Why you should have your ceiling dust removed before you take advantage of the Australian government’s Energy Efficient Homes Package: Insulation Program
This initiative by the Federal Government Department of the Environment, Water, Heritage and the Arts (DEWHA), to reduce energy use by households is commended. However, The LEAD Group urges the Department to advise householders to have ceiling dust removed before insulation is installed. This is typically going to be the only way that installers will be forced to comply with state OH&S regulations by having a risk management plan which includes safe removal of ceiling dust prior to insulation installation.
We also recommend that the Department’s directions to insulation installers include guidelines on the removal of ceiling dust, in accordance with guidelines set out by WorkCover NSW (see below).
What the Insulation program was about
The Federal Government’s ceiling insulation program provided a rebate of up to $1,600 for home owners, and up to $1,000 for landlords or renters.
[Update: The rebate was reduced to $1,200 on 1st November 2009 and suspended on 19th February 2010, with a replacement program to be brought in by 1st June 2010 announced by the then minister in charge, Peter Garrett. Greg Combet, the minister in charge of cleaning up the scheme, confirmed on 22nd April 2010 that the rebate scheme that was due to resume on June 1. would now not proceed because of safety concerns.]
The million homes already insulated could be subject to inspections and possible replacement of insulation so this factsheet is still relevant to insulators and some homeowners / tenants.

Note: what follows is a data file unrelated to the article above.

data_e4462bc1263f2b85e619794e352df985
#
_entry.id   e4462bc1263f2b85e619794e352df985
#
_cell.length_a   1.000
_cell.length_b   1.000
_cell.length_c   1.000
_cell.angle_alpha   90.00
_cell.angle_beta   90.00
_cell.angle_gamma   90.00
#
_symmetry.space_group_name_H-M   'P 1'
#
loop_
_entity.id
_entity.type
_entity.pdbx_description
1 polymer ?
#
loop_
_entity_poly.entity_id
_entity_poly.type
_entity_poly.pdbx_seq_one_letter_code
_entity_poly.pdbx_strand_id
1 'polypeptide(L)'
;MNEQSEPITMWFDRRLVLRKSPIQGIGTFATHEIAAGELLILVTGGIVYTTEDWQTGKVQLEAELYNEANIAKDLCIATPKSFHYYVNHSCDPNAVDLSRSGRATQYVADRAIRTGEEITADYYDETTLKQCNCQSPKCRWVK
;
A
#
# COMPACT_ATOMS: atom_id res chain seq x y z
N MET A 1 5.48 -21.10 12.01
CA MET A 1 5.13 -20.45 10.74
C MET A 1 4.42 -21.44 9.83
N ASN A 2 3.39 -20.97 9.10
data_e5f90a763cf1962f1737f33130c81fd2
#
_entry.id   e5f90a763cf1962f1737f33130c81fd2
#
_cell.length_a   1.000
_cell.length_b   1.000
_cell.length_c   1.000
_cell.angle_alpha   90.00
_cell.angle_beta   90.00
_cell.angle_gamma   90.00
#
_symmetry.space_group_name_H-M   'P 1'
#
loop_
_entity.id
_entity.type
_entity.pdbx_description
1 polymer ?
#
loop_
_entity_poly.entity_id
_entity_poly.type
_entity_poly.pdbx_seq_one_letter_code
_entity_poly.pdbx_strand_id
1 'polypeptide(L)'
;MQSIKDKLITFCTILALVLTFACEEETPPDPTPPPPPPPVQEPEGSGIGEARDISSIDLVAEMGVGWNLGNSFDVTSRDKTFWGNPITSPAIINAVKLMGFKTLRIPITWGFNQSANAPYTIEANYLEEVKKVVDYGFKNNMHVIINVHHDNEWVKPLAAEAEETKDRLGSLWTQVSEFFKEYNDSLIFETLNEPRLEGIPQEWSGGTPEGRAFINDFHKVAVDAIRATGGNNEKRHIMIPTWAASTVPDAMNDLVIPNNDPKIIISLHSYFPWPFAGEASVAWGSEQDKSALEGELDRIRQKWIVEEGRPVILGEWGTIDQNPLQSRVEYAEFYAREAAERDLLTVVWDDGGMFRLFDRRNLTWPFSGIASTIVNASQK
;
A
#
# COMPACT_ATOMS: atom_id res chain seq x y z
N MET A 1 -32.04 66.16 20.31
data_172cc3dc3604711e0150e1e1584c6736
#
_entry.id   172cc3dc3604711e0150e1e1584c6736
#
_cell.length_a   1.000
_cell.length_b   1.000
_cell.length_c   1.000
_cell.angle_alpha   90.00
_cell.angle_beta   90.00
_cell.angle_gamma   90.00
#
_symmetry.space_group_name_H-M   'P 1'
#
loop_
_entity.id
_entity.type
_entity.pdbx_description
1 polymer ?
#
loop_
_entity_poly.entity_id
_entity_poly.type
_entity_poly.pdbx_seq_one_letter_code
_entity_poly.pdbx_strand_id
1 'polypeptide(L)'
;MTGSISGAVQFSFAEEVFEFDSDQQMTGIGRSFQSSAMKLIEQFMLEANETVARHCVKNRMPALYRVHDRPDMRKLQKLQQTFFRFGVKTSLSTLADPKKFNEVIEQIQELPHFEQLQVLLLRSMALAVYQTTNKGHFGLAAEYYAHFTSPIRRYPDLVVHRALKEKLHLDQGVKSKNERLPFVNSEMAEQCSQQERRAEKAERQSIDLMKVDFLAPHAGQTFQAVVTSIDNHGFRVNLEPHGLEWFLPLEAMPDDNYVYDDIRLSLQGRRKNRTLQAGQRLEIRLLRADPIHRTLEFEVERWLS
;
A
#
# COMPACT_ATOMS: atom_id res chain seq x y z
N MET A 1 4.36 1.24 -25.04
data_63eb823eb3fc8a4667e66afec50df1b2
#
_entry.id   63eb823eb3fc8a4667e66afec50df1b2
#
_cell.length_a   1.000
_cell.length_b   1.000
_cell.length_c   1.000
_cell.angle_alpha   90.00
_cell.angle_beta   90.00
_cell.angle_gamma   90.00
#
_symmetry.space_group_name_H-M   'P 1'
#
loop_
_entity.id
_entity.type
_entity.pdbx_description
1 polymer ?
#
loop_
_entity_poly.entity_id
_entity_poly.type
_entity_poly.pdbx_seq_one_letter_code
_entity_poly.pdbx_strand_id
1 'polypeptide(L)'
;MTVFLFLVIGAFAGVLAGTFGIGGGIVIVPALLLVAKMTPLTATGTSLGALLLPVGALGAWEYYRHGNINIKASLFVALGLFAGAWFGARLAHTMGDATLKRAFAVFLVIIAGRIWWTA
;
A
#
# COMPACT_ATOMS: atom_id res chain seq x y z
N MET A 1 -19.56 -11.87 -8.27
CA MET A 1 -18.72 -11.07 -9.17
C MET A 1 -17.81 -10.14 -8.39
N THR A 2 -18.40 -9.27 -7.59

The Allan Hawke report which reputedly sank the Insulation rebate program: stated in part:
A key function in managing a program like the HIP [Home Insulation Program] lies in identifying risks and putting in place mechanisms for their mitigation and management, including as risk profiles changed. Insulation installation requires people to work in hazardous and confined areas such as ceiling spaces, which has inherent risks and the elimination of all risks is an unreasonable expectation.]
The package does not “exclude” what is referred to (in the above letter from DEWHA to the Global Lead Advice Service) as the “simple vacuuming up of residual debris, such as dust and leaf litter in the ceiling space.”
On the other hand, neither does the package contain a recommendation that ceiling dust be removed before insulation is installed.
Use of the word “simple” in relation to the removal of ceiling dust is interesting. There is no acknowledgment in the Environment Department’s letter nor in information to householders that any ceiling dust, particularly in an Australian house built before 1970, will, without exception - none has been found so far - contain at least some lead dust particles, and probably a great many, if the house is anywhere near a busy road.
(Since the phase-out of leaded petrol in Australia in 2002, the rate of addition of lead to ceiling spaces has fallen markedly.)
The Federal Government’s “Competency requirements for registration on the Installer Provider Register,” June 2009, do not specify training in ceiling dust removal. There is no requirement stated that dust removal be carried out by a trained, competent dust removal contractor, using correct equipment.
The only such group of contractors in Australia are the members of The Australian Dust Removalists Association, (ADRA) - see www.adra.com.au
The Competency requirements for registering with the Federal Government as an Installer are as follows: